Advocates for rent control say that these policies are necessary to keep landlords from raising prices beyond the ability of people to afford them. But rent-control critics note that the rules actually increase rent prices, especially over the long term, by dampening the supply of apartments.
In cities where the market reigns, people tend to be mobile, but in places such as San Francisco tenants stay put in their apartments given that they don’t want to leave their rent-controlled units. So few apartments become available. Restrictions on rent prices diminish the incentive of landlords to improve the buildings, thus leading to more substandard buildings, rent-control critics argue.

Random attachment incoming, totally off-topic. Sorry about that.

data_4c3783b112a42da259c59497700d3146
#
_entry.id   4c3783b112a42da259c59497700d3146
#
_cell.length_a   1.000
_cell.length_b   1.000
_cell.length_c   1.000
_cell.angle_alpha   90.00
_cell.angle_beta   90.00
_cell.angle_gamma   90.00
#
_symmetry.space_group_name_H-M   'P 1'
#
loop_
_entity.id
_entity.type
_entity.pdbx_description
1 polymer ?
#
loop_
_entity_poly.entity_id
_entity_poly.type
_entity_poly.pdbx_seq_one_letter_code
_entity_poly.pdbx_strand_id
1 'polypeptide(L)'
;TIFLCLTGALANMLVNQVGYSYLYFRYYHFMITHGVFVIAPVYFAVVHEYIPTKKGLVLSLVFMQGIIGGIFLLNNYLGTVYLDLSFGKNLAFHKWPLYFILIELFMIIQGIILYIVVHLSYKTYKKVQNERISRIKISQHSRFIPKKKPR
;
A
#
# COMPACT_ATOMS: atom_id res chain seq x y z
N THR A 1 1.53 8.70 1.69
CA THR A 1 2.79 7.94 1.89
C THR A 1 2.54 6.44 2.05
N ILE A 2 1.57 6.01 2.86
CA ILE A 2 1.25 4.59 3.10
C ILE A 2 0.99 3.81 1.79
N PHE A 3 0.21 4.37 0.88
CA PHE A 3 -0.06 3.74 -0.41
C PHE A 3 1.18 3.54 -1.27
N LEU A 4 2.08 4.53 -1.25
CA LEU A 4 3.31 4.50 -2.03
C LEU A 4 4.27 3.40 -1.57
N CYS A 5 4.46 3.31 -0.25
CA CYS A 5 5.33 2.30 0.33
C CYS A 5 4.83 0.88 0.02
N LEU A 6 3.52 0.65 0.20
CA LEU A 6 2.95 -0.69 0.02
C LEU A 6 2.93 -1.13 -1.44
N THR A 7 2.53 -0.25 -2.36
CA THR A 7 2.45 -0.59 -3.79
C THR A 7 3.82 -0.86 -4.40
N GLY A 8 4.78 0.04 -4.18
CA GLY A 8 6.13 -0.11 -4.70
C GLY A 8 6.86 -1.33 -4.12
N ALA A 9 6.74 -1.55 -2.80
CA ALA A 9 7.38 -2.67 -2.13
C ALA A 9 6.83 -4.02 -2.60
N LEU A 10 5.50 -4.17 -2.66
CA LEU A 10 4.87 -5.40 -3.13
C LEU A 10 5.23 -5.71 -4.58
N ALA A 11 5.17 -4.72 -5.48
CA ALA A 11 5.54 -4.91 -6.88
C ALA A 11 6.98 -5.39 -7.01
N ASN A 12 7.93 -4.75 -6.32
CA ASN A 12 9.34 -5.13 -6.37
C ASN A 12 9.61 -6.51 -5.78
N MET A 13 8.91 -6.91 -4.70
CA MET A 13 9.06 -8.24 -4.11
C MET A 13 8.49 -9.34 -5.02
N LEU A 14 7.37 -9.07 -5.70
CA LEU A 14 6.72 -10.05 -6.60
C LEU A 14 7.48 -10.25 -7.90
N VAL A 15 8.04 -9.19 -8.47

It’s not just conservatives who say so. “History has shown that the best intentioned plans of protecting tenants through rent control don’t necessarily help the low-income residents who need it most – and can actually aggravate a housing shortage, which drives up prices for those desperate to find a place to live,” opined the liberal-oriented San Francisco Chronicle.